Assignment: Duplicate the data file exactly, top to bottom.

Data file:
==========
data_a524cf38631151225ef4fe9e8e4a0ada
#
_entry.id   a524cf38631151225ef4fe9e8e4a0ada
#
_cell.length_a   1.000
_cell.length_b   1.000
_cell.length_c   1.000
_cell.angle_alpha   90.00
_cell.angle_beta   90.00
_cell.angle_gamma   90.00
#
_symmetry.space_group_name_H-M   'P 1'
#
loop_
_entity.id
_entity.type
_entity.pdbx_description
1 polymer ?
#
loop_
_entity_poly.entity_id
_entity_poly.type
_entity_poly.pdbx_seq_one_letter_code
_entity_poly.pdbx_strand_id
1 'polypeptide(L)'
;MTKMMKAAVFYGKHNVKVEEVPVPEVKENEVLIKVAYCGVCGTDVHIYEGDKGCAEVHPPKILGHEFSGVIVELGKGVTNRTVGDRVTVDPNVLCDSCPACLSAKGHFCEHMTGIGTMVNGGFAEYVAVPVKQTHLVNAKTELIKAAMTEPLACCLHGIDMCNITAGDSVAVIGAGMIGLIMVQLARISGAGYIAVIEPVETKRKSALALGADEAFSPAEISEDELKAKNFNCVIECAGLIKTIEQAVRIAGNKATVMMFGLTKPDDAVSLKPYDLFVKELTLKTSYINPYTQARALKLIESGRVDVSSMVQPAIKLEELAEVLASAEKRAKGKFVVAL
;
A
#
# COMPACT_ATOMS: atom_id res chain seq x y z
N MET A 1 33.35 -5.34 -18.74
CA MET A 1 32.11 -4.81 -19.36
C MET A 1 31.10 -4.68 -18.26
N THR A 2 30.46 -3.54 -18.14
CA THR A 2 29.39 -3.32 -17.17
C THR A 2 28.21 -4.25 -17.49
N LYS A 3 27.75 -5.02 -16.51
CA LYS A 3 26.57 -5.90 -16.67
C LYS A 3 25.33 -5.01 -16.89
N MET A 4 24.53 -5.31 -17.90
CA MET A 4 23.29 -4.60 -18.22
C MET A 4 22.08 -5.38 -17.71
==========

data_a524cf38631151225ef4fe9e8e4a0ada
#
_entry.id   a524cf38631151225ef4fe9e8e4a0ada
#
_cell.length_a   1.000
_cell.length_b   1.000
_cell.length_c   1.000
_cell.angle_alpha   90.00
_cell.angle_beta   90.00
_cell.angle_gamma   90.00
#
_symmetry.space_group_name_H-M   'P 1'
#
loop_
_entity.id
_entity.type
_entity.pdbx_description
1 polymer ?
#
loop_
_entity_poly.entity_id
_entity_poly.type
_entity_poly.pdbx_seq_one_letter_code
_entity_poly.pdbx_strand_id
1 'polypeptide(L)'
;MTKMMKAAVFYGKHNVKVEEVPVPEVKENEVLIKVAYCGVCGTDVHIYEGDKGCAEVHPPKILGHEFSGVIVELGKGVTNRTVGDRVTVDPNVLCDSCPACLSAKGHFCEHMTGIGTMVNGGFAEYVAVPVKQTHLVNAKTELIKAAMTEPLACCLHGIDMCNITAGDSVAVIGAGMIGLIMVQLARISGAGYIAVIEPVETKRKSALALGADEAFSPAEISEDELKAKNFNCVIECAGLIKTIEQAVRIAGNKATVMMFGLTKPDDAVSLKPYDLFVKELTLKTSYINPYTQARALKLIESGRVDVSSMVQPAIKLEELAEVLASAEKRAKGKFVVAL
;
A
#
# COMPACT_ATOMS: atom_id res chain seq x y z
N MET A 1 33.35 -5.34 -18.74
CA MET A 1 32.11 -4.81 -19.36
C MET A 1 31.10 -4.68 -18.26
N THR A 2 30.46 -3.54 -18.14
CA THR A 2 29.39 -3.32 -17.17
C THR A 2 28.21 -4.25 -17.49
N LYS A 3 27.75 -5.02 -16.51
CA LYS A 3 26.57 -5.90 -16.67
C LYS A 3 25.33 -5.01 -16.89
N MET A 4 24.53 -5.31 -17.90
CA MET A 4 23.29 -4.60 -18.22
C MET A 4 22.08 -5.38 -17.71